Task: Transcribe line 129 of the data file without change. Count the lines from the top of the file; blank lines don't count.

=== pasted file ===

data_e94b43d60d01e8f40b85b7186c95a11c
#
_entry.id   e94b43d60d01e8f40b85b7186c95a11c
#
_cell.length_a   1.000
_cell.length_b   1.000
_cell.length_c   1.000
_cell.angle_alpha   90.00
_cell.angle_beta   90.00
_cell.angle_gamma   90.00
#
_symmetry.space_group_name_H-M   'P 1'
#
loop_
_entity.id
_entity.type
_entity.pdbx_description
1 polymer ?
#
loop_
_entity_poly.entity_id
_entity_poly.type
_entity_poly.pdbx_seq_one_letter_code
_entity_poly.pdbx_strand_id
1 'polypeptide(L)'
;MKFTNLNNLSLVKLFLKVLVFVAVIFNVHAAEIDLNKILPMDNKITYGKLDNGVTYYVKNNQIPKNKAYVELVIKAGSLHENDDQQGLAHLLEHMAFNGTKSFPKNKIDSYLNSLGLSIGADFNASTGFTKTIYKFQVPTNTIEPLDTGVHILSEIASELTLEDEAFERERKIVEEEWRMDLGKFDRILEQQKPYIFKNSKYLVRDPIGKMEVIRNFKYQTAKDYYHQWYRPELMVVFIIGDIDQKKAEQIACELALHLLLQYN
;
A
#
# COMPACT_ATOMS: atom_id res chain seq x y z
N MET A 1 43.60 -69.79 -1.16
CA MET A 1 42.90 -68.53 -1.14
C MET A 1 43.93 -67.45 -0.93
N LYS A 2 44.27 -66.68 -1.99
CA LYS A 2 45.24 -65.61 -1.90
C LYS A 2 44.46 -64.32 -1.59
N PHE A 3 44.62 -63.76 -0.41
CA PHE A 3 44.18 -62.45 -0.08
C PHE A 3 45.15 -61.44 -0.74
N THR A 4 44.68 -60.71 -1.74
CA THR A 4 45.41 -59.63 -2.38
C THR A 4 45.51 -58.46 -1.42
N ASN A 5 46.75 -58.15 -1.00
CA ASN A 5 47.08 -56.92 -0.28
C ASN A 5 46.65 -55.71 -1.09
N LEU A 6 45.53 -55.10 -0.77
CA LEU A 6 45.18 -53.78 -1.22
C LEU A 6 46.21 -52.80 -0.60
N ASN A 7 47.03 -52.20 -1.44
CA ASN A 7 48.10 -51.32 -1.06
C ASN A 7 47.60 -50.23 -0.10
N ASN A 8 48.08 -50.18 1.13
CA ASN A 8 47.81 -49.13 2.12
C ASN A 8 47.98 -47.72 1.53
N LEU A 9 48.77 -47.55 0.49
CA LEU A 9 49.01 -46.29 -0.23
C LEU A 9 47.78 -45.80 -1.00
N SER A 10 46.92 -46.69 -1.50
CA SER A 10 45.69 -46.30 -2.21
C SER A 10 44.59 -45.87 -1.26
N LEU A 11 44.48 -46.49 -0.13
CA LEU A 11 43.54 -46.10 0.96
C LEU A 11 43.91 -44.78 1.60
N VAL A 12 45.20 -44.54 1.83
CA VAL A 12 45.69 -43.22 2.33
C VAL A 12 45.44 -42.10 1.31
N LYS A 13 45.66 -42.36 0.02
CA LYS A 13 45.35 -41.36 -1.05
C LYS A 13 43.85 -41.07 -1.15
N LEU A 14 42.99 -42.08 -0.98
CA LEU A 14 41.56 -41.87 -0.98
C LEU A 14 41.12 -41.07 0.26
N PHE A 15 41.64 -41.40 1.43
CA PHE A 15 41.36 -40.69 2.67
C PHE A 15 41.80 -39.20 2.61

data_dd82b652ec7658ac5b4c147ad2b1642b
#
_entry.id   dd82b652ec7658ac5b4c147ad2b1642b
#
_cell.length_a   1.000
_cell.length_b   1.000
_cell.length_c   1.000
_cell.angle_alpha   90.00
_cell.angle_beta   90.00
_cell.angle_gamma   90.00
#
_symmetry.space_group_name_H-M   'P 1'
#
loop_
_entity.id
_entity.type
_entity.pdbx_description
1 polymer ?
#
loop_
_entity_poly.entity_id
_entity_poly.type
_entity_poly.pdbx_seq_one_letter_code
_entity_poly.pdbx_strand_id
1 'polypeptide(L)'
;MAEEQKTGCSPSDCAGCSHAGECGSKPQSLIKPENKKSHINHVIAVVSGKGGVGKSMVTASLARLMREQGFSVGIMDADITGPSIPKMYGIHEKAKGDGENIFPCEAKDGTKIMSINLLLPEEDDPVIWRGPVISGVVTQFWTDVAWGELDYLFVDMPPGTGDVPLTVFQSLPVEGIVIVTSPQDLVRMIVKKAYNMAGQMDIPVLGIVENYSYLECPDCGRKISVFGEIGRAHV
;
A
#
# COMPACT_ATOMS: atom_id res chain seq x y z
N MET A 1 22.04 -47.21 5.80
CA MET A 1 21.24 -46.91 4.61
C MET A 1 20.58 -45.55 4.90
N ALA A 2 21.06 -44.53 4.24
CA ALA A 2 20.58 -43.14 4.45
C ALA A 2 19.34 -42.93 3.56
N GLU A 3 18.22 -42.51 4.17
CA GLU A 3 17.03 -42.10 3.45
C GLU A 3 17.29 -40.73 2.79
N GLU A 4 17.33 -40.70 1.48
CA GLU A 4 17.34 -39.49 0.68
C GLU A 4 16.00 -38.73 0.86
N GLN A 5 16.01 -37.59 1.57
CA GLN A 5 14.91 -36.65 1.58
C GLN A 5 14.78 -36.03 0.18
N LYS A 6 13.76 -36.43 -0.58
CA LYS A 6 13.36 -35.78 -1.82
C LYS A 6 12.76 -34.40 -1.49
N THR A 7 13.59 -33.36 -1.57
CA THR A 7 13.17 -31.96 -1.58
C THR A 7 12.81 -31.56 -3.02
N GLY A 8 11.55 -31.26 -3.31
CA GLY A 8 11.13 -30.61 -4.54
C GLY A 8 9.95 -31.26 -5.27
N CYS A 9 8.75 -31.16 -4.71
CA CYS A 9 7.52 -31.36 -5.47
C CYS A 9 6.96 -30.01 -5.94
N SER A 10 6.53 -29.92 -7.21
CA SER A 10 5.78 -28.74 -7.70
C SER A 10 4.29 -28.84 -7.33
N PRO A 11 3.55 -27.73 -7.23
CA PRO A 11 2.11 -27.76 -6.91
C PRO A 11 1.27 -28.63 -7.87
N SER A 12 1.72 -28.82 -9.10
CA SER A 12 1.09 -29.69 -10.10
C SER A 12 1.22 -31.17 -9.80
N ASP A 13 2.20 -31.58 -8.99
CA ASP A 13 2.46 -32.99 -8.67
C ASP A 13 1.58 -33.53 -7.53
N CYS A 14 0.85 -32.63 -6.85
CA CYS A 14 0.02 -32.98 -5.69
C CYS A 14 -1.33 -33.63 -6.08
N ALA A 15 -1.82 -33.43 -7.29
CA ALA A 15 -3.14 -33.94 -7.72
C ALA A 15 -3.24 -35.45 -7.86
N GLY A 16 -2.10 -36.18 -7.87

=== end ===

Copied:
C GLY A 8 9.95 -31.26 -5.27